Hamas struggles to co-opt Palestinian uprising against Israel

Hamas struggles to co-opt latest Palestinian uprising
Hamas struggles to co-opt latest Palestinian uprising

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Hamas struggles to co-opt latest Palestinian uprising 04:02

Gaza (CNN)A group of young men limp through the dust. The new symbols of Palestinian defiance, they say they were shot by Israeli troops during demonstrations close to the fence in the besieged enclave of the Gaza Strip.

They're given seats close to the stage, in the shade of a warehouse-sized tent where the fiery speeches of some of Gaza's leading militant leaders ring out.
Their places of honor were earned by being wounded during demonstrations against Israel's blockade of the Gaza Strip, which it jointly conducts with Egypt.
    "We will continue our marches despite the huge difference in the balance of power, but one thing that this Zionist enemy does not have and we have, determination, will and sacrifice," bellows Khaled al-Batsh, a leader in Islamic Jihad, considered a terrorist organization by the US and, like Hamas, which rules Gaza, dedicated to the destruction of the Jewish State.
    Demonstrators in the crowd near the border with Israel the day after more than 60 people were killed.
    Often described, even by supporters of Israel, as the "biggest open prison in the world," Gaza is home to over two million people who have been locked in by Israel and Egypt and live under Hamas' hard-line rule.
    Israel says the blockade -- which has been in place since Hamas took control of Gaza in 2007 -- is designed to stop the smuggling of arms into the territory. The Israeli government maintains it allows inflows of humanitarian aid.
    Hamas remains dedicated to the Jewish state's demise but is now struggling to co-opt, or harness, a popular and largely non-violent uprising originally organized by ordinary citizens.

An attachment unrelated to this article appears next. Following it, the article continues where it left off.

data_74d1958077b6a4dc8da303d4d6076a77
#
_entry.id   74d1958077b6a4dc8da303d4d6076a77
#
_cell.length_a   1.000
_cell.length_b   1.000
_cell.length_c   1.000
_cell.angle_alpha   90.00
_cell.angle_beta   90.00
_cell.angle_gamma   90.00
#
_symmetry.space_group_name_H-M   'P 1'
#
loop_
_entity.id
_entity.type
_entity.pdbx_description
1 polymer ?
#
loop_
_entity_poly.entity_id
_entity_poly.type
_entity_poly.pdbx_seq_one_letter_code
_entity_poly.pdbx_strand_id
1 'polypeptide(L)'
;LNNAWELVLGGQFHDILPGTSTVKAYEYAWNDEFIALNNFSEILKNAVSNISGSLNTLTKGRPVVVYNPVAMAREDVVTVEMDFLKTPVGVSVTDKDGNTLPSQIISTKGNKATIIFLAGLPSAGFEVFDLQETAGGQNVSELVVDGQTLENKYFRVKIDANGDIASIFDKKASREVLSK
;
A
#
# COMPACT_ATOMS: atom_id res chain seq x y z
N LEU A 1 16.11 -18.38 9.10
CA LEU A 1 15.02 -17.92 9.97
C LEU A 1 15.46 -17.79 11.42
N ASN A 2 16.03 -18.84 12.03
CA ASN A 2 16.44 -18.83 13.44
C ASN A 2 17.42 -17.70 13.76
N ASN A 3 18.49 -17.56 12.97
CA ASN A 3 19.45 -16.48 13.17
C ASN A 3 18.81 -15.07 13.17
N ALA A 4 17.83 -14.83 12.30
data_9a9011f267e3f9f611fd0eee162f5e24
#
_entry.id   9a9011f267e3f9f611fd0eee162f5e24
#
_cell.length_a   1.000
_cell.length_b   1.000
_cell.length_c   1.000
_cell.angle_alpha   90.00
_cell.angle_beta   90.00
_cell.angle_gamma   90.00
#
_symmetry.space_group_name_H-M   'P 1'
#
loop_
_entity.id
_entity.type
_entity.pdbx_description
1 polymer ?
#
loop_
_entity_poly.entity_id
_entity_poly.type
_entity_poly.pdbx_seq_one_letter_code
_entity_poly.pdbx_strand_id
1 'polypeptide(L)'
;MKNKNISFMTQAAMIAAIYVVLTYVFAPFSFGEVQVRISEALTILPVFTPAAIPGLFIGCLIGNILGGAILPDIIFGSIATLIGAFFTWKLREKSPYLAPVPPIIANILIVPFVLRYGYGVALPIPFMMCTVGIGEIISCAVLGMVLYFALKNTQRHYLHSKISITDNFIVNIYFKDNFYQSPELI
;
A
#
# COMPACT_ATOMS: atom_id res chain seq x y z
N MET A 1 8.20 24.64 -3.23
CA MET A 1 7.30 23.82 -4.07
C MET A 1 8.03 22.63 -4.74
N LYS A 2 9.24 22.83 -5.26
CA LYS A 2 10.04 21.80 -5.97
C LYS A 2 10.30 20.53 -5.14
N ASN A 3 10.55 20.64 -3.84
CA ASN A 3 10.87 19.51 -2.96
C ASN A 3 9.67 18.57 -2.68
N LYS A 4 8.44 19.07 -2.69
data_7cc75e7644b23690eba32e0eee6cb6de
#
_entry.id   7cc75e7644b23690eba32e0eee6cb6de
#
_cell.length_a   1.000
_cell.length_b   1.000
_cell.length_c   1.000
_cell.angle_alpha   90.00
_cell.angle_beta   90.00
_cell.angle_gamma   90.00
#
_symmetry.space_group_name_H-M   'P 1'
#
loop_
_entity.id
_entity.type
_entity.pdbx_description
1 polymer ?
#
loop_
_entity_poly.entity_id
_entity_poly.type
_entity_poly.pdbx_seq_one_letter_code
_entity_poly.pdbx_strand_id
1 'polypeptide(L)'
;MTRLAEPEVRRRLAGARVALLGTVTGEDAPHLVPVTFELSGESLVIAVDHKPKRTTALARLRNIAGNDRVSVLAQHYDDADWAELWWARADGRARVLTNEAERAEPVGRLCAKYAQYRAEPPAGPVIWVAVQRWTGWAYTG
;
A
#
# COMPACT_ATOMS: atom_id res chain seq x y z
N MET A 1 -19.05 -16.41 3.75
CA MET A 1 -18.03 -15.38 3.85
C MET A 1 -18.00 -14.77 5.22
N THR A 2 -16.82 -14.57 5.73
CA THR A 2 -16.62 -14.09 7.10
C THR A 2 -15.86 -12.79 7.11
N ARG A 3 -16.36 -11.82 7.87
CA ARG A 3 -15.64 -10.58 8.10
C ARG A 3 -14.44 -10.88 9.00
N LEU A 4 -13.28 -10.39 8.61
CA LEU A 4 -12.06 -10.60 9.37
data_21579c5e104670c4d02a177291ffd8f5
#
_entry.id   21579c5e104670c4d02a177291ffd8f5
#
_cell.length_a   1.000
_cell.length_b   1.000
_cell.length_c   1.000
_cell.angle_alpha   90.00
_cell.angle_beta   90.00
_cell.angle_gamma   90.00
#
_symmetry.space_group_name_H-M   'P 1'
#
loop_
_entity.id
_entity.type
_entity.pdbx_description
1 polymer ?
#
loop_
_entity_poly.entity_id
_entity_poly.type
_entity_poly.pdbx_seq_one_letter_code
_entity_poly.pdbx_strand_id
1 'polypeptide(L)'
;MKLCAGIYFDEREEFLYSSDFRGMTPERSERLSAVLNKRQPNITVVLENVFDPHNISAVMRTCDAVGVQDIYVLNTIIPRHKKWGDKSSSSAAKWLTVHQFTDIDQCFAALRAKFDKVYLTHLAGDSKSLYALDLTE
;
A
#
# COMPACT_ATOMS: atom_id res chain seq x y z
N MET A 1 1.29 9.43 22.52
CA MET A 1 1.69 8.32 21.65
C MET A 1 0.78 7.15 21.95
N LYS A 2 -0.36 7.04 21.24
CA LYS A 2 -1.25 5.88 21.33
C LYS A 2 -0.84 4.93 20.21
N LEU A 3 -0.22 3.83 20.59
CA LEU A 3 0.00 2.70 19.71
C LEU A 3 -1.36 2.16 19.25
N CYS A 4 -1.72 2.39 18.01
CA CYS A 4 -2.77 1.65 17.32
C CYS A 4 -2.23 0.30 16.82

The deadliest clashes in years broke out the day the United States moved its embassy to Israel in Jerusalem, the city claimed by both Israel and the Palestinians as their capital.
    Palestinian health officials say that more than 2,700 protestors were injured and 62 killed by Israeli soldiers ordered to defend the fence that encircles Gaza. Medical records show that many of those injured were shot in the legs, according to the Palestinian health ministry.
    No Israeli troops were injured in what may have been a grassroots demonstration but one that experts agree could not have happened without Hamas' endorsement -- and even help.
    Mohamed Zeneti, 22, shot in the foot in protests on May 14, is undergoing his second surgery. The best-case scenario is he will walk with a limp.
    Israel insists that the demonstrations are a front for terrorist plots to break through the fence and launch operations against its citizens -- especially as Hamas continues to insist that it is dedicated to the complete destruction of the Jewish State.
    "Hamas is in charge of the Gaza Strip. Nothing happens here without Hamas' approval and it approves of the demonstrations," said Reham Owda, a prominent political analyst in Gaza.
    "I think that Hamas is very proud to be embracing two ideologies. One is violent ideology and second is non-violent ideology. It depends on the time. Now the current situation in the Middle East doesn't allow Hamas to use violence and it is better for it to adopt peaceful ideology because it gains more international support and more support from Gaza people," Owda added.
    The US explicitly blamed Hamas for the bloodshed.
     Palestinians burn tires near the border fence with Israel.
    "We believe that Hamas is responsible for these tragic deaths, that their rather cynical exploitation of the situation is what's leading to these deaths, and we want them to stop," Raj Shah, a spokesman for the White House said. "This is a gruesome and unfortunate propaganda attempt," he added.